The new winter “Gunnison Getaway” campaign this ski season will promote the city of Gunnison as a place to stay, eat, and spend money outside of Crested Butte, and will promote different transportation options to the town and ski area a half-hour north.
Laurel Runcie, project manager for the TA, says Gunnison Getaway promotes the best value for skiing in Colorado because the lodging prices are so low in Gunnison. She says Crested Butte Mountain Resort is also partnering with the TA to offer some pretty low-price tickets. So far, selling Gunnison as a destination getaway seems promising.
“We had a writer from Summit Daily come visit. She stayed in Gunnison and she went biking in both ends of the valley and explored both towns, and she wrote about biking as a valley-wide commodity,” Runcie said.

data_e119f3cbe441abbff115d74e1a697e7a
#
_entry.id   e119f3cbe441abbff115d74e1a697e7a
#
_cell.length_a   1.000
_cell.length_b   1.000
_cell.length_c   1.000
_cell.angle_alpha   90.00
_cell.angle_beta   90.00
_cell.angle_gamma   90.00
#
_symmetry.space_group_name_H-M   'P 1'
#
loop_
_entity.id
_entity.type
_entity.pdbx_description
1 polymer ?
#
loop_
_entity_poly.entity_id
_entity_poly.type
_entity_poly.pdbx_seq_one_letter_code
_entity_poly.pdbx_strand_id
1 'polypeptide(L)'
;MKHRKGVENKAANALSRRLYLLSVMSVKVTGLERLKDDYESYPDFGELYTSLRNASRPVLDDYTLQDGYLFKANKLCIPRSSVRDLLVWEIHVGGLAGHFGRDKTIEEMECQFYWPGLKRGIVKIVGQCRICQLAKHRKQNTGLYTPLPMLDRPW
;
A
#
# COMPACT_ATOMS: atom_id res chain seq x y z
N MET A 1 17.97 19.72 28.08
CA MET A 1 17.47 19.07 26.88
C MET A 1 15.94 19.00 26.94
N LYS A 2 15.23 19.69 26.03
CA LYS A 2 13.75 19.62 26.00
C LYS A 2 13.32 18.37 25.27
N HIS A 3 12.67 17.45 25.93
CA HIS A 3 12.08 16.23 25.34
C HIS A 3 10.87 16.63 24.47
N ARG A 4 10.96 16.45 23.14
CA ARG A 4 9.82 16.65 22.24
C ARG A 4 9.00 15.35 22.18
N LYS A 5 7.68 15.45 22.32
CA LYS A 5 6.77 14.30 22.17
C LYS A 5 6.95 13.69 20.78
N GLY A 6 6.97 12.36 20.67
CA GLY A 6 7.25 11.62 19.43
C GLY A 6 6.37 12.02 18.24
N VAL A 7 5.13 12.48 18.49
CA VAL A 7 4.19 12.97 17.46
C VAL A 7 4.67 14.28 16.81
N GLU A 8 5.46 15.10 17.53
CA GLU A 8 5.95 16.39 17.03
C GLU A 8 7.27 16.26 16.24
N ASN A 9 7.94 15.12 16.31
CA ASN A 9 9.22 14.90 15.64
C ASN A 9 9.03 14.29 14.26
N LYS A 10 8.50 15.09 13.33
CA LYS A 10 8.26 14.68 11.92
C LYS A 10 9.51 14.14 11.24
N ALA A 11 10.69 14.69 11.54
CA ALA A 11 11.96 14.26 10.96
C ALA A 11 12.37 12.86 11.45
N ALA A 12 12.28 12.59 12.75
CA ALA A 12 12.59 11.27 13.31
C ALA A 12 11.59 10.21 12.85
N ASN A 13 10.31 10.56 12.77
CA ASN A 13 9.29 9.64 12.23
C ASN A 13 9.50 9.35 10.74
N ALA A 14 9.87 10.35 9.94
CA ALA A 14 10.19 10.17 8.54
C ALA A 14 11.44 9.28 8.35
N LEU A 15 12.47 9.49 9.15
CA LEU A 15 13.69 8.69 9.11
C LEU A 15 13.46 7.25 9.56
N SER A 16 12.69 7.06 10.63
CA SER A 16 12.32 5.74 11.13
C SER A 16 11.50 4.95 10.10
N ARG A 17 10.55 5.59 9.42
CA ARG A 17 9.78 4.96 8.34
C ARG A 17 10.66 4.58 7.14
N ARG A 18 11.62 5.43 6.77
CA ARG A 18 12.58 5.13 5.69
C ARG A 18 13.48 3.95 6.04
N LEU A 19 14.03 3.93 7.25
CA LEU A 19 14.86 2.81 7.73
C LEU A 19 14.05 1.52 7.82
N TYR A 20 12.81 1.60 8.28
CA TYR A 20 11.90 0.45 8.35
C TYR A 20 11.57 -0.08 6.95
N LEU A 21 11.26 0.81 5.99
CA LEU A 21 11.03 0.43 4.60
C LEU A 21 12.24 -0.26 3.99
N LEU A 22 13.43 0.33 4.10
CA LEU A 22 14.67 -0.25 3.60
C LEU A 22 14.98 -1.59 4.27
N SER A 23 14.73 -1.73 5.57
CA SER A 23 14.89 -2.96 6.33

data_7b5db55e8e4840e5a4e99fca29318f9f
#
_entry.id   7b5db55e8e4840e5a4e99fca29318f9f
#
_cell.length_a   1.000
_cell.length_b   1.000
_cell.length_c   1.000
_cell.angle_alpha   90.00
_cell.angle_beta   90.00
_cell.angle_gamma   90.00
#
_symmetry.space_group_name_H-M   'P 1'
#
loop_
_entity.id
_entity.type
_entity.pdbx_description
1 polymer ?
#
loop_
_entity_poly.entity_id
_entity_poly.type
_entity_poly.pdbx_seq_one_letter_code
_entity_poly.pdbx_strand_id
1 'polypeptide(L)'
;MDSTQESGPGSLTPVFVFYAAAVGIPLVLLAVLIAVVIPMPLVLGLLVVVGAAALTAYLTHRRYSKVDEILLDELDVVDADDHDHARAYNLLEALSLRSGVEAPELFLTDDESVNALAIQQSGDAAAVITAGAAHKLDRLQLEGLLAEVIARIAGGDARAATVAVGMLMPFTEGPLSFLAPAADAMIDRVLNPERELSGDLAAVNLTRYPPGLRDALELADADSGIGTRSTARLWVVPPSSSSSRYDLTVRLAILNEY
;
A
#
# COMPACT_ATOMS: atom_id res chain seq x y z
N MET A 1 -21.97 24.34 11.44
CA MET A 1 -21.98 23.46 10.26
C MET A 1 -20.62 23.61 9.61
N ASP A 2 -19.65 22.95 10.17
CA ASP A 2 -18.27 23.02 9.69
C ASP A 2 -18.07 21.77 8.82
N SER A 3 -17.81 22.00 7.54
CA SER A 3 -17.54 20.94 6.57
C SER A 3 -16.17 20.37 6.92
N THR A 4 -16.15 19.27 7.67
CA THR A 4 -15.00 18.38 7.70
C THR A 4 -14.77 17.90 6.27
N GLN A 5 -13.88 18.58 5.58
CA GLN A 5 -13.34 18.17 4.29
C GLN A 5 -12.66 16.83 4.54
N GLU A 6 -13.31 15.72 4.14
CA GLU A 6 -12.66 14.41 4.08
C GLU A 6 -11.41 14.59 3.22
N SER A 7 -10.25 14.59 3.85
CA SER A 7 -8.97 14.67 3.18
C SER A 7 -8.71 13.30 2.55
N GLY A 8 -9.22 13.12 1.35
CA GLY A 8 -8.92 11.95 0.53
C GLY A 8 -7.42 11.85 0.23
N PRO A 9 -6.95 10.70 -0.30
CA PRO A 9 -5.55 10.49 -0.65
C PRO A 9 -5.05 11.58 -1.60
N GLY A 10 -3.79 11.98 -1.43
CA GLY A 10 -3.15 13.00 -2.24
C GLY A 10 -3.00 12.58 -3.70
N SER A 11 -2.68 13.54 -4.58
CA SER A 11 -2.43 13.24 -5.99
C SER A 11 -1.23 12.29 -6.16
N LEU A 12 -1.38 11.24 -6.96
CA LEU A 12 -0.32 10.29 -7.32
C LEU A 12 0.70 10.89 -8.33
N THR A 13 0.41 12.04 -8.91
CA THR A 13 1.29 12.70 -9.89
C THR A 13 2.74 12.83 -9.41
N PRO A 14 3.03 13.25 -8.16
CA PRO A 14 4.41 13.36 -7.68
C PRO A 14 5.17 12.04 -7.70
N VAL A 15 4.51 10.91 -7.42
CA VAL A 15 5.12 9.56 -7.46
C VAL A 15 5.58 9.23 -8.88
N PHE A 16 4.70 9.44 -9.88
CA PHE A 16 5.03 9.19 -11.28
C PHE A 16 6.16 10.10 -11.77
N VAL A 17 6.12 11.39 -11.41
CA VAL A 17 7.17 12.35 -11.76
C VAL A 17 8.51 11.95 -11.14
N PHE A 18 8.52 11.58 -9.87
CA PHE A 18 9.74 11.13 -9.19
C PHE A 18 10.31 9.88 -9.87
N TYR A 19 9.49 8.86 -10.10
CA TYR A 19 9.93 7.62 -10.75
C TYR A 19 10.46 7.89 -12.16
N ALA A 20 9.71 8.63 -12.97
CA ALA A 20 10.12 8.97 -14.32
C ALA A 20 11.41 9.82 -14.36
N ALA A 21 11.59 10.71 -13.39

The Summit Daily writer “also writes for Outside Magazine and Mountain Magazine,” added Rebecca Filice, the TA’s social media and public relations manager. “She basically said ‘I want to come in and I want to fat bike.’ When a bike shop in the north end of the valley couldn’t help her out with a rental, All Sports Replay in Gunnison took care of her. She also stopped in Double Shot Cyclery down there and right away one of the staff rattled off a bunch of trails and directions. She had a great time riding Hartman Rocks and also spent time in Crested Butte.”
Filice says having both ends of the valley as a resource makes her job a lot easier because if visiting media gets bored, it’s their own fault. “If it’s the off-season, that’s okay because they’re still going to have a great time,” she said.